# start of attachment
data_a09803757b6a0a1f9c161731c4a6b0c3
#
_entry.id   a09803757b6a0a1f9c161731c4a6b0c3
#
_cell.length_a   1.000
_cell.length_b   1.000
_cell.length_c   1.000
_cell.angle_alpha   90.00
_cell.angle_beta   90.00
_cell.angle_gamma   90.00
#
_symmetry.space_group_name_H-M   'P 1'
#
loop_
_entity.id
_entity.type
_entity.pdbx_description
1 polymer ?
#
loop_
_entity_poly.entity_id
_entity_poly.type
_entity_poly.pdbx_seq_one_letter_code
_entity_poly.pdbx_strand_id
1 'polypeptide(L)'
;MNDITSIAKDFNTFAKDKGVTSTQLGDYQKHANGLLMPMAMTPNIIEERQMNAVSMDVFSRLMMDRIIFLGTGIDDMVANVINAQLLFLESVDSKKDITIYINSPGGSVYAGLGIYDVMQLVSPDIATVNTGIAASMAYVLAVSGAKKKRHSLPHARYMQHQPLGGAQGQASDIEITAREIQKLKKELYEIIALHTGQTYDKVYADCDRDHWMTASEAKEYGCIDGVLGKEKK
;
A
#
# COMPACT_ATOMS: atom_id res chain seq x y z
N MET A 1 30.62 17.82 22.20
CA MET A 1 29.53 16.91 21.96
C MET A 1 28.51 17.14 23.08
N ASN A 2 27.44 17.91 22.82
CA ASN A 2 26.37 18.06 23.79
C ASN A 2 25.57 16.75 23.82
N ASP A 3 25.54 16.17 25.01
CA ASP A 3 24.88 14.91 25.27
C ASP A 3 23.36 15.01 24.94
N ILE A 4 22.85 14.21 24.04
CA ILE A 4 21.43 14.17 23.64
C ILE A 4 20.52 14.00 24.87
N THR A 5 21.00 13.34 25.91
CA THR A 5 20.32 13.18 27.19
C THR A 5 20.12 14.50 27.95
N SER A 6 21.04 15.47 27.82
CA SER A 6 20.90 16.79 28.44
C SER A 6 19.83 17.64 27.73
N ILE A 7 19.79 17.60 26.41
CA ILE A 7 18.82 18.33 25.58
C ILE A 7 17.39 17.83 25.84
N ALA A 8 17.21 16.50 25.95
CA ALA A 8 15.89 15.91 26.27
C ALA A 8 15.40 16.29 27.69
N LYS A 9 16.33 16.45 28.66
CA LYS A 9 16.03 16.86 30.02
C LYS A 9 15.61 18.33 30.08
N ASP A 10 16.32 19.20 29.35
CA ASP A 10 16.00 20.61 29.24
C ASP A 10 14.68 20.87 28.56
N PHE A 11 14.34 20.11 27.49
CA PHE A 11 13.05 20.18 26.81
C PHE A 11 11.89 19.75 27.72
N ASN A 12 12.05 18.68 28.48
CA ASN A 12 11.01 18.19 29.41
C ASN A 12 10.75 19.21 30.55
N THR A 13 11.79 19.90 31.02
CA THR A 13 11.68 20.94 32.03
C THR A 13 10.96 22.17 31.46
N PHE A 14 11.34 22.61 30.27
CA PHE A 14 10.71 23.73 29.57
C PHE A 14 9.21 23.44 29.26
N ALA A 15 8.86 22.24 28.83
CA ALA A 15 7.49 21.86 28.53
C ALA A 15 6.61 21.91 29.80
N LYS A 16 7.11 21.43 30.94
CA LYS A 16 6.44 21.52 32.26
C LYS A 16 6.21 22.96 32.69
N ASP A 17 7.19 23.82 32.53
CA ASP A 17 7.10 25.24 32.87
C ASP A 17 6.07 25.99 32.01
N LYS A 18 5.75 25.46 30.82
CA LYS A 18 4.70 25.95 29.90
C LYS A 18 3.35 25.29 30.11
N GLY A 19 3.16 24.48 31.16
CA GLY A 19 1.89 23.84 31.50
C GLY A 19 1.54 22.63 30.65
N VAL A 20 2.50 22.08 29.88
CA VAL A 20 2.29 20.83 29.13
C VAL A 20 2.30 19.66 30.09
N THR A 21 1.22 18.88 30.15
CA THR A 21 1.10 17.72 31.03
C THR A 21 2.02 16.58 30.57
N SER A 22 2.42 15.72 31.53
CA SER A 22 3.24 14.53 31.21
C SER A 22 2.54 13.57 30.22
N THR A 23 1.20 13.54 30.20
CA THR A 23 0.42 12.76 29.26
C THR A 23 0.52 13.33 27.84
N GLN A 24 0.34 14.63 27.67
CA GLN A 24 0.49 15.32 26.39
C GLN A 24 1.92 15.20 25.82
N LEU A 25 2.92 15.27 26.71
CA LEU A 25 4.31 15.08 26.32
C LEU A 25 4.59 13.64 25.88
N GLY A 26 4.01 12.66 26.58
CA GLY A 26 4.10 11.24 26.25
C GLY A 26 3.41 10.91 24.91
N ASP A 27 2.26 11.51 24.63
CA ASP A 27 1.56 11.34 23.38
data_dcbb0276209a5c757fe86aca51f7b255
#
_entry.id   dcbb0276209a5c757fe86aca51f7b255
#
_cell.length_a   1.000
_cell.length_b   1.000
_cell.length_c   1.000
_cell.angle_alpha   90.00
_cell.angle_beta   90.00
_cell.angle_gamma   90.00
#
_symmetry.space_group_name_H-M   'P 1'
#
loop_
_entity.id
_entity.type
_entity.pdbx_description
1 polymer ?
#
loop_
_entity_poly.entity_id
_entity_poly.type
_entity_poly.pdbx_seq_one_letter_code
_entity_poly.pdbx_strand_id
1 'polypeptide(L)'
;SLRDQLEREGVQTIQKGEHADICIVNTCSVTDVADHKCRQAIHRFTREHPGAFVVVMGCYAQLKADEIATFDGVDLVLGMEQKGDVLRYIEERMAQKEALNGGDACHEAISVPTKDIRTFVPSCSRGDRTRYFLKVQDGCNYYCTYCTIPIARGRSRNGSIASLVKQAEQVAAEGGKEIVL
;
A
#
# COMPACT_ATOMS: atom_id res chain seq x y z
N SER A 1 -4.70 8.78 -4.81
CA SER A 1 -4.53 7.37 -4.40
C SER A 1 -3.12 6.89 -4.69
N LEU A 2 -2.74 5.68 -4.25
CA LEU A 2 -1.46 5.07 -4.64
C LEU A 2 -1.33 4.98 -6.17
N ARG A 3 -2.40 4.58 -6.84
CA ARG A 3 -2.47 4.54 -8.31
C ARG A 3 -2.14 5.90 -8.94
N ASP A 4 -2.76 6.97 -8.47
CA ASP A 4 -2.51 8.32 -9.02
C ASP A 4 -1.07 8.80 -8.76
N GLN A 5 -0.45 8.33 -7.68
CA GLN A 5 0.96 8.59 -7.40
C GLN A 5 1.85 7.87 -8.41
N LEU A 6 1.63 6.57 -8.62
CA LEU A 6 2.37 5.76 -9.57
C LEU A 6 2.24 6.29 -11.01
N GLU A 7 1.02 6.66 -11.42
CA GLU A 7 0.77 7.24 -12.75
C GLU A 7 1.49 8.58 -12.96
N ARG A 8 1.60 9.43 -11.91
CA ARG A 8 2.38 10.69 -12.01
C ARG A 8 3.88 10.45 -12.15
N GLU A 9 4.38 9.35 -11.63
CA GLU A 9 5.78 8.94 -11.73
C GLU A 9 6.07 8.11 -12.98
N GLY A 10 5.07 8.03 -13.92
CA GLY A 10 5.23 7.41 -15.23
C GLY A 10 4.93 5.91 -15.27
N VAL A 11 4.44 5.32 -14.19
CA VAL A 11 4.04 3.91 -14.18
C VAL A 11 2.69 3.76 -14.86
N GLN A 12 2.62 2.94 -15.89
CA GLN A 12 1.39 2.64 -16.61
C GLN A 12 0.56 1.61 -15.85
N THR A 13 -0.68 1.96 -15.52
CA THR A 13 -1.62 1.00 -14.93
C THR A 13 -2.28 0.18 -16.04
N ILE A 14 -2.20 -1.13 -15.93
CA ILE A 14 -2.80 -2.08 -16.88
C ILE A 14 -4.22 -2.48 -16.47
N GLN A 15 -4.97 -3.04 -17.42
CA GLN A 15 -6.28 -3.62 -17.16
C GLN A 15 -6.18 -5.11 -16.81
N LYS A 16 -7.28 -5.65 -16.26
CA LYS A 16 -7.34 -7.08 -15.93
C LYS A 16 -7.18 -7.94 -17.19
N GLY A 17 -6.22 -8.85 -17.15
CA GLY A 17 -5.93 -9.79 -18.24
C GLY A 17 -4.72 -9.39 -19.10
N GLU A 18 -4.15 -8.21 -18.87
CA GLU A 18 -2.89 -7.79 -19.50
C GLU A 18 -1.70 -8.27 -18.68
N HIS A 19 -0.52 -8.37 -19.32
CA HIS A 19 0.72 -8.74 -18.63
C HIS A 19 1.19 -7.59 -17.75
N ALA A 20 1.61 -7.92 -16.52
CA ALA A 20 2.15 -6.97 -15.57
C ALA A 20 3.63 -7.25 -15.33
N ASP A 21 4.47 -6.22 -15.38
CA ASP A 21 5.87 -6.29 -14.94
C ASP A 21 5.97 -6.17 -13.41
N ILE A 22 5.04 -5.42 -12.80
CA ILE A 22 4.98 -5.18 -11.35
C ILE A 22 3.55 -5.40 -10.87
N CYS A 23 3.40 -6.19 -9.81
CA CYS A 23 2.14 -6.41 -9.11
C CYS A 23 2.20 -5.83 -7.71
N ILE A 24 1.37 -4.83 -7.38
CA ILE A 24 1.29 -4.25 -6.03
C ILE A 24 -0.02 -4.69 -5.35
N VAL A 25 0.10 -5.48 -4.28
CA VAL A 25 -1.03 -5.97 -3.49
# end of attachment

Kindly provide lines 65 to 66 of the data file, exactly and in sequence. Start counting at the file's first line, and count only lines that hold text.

CA ASN A 12 11.01 18.19 29.41
C ASN A 12 10.75 19.21 30.55